The amount of memory a tag can store could be limitless if the tag can store and recover its information from a local database. But the tag could not be able to implicitly recover the information all the time. For tags to work more effective, it will need to utilise its self storing capability. Currently a tag can store from 200 to 8,000 bits.12 believes that tags in the future will have the ability to store more information. Leaving to more distributed information being placed in our surroundings.
Standardisations for the IOT
If the IOT is going to happen then interoperability is a must. There are currently a number of groups who are working on low power wireless communication standards between objects. ZigBee, 6LoWPAN, Z-Wave, and Bluetooth Low Energy are the main standards for this type of communication. But the base of communication for the Physical layers for Zigbee and 6LoWPAN is IEEE’s 802.15.4.
Developed and maintained by the IEEE 802.15 working group, 802.15.4 is a low power wireless personal area network (LoWPAN) standard. Released in 2003, it was the first low power-radio standard.18 It is used as a specification for the physical (PHY) and medium access control (MAC) layers. To gain a complete protocol stack other standards are needed to define the higher layers. According to (Orrevad, 2009), the physical of the protocol uses three different frequency bands: 868-868.8 MHz within Europe which allows one communication channel, 902-928 MHz within North America that allows ten to thirty channels and 2400-2483.5 MHz range for the rest of the world and uses up to sixteen channels. This standard aims to work with multiple low cost nodes of a long lifespan. To achieve an IOT such attributes would have to be viable. But this low cost/ low power solution, limits the capability of both the microcontroller and the LoWPAN’s links. The throughput is suggested to reach the 250Kbps limit. And the frame length is only 128 bytes. It uses short 16-bit link addresses, as well as IEEE EUI-64 addresses, to reduce header overhead and memory requirements. LoWPANs make contact over multiple hops. Microcontrollers which work with this standard usually have about 8 Kbytes of data RAM and 64 Kbytes of program ROM.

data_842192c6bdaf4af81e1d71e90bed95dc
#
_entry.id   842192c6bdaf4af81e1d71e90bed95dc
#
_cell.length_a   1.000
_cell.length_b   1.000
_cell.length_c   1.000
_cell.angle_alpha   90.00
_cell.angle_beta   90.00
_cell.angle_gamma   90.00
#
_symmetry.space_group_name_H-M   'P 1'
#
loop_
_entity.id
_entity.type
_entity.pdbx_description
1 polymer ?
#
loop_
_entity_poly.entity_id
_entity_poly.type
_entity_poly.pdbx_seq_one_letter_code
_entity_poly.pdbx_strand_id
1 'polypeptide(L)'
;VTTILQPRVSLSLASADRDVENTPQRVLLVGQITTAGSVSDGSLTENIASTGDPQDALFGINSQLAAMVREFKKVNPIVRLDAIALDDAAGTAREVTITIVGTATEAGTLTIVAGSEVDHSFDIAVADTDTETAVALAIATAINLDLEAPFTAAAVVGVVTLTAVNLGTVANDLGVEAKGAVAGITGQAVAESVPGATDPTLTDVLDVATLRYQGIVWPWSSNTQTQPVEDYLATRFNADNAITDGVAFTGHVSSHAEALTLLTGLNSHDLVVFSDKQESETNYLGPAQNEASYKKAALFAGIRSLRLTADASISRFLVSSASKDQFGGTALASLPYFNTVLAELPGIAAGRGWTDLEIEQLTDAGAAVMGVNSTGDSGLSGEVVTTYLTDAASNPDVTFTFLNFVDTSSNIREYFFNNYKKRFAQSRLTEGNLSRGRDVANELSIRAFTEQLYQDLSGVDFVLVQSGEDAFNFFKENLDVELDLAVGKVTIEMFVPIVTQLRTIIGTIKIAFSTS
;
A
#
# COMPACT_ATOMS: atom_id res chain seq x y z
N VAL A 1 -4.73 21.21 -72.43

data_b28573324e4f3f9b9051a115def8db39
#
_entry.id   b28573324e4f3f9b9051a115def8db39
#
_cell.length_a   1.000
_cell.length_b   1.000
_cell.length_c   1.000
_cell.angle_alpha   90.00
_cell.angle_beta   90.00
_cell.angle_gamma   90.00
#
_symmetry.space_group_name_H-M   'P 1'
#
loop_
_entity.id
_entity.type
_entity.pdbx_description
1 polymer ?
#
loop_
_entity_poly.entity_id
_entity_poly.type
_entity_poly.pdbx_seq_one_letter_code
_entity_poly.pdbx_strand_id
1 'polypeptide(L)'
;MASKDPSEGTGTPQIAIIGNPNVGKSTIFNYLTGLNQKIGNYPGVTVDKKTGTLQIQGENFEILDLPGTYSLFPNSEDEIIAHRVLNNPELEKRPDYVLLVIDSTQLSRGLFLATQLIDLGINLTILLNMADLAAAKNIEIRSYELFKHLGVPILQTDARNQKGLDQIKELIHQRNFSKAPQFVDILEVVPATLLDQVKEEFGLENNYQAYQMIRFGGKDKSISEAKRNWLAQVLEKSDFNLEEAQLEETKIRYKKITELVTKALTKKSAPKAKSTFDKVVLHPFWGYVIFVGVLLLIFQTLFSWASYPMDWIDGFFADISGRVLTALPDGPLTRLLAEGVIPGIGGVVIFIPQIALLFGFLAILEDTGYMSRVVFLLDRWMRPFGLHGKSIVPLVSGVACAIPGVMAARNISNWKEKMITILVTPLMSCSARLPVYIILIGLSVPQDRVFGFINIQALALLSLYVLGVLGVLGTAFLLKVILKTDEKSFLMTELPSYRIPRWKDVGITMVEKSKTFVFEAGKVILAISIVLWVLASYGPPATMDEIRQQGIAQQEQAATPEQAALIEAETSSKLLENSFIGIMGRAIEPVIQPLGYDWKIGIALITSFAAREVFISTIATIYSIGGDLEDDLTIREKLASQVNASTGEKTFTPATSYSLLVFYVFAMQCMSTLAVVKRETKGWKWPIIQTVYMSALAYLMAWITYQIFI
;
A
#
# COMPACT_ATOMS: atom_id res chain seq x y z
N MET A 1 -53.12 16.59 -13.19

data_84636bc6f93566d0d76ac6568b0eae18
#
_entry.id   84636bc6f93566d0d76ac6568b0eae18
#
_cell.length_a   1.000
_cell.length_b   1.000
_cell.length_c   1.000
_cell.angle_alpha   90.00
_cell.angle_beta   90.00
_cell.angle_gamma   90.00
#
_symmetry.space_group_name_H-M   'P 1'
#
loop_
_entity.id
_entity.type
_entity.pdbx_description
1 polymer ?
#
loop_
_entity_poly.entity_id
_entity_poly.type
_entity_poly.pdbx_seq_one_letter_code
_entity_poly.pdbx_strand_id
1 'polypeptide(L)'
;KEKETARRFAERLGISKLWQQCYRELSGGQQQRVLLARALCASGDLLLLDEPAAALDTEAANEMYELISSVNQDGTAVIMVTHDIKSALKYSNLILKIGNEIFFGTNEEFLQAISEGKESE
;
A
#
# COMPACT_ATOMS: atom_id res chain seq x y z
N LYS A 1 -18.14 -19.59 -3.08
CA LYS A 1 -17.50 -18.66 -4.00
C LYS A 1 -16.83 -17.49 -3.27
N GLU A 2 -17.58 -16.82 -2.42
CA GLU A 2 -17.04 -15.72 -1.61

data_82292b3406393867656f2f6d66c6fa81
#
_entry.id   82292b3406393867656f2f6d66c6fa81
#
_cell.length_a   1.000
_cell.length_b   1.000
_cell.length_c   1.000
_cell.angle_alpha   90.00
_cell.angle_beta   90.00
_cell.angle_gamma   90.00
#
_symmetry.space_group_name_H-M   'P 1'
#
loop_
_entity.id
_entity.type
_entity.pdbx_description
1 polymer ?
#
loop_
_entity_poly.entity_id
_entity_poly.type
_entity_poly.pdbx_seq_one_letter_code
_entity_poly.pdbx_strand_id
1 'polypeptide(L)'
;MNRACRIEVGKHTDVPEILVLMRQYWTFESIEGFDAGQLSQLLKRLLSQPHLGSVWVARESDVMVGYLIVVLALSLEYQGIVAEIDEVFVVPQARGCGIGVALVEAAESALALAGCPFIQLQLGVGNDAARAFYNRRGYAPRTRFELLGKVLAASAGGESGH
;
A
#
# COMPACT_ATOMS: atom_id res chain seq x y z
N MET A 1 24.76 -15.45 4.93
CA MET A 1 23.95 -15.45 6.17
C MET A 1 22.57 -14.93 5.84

The main features of IEEE 802.15.4 highlighted within (Orrevad, 2009)’s informative paper are the fact of its use of carrier sense multiple access with collision avoidance (CSMA/CA) which avoids collisions, sharing a single channel with multiple users by using direct sequence spread spectrum (DSSS), with the ability to sleep it gives appropriate energy efficiency and through its use of guaranteed time slots (GTS) it can guarantee sensors transmission if they are critical in nature.
Frames contain a certain patterns in which other devices can understand. Differerent frames have different uses. There are four types of frames defined in the IEEE 802.15.4 standard :
- Beacon, used by a coordinator to transmit beacons
- A data frame, for different data transfers
- An acknowledgement(ACK) frame, used for a confirmation of successful frame transfer
- A MAC command frame, used for handling all MAC transfers between entities
The beacon, ACK, and MAC frames are mainly used for lower layer signalling.
Headers in the IEEE 802.15.4 standard consist of the physical layer (PHY) and medium access control (MAC) layer headers which contain different features that can be set when sending a packet. Maximum physical layer packet size including overhead is 102 octets.19 He adds, if you add link-layer security you add an extra 21 octets for an AES-CCM-128 encryption. This leaves 81 octets available for the higher levels of the protocol stack.
IPV6 is the newest version of the Internet protocol, which was created in the late 1990’s as a solution to the limited numbe
Cite This Work
To export a reference to this article please select a referencing stye below: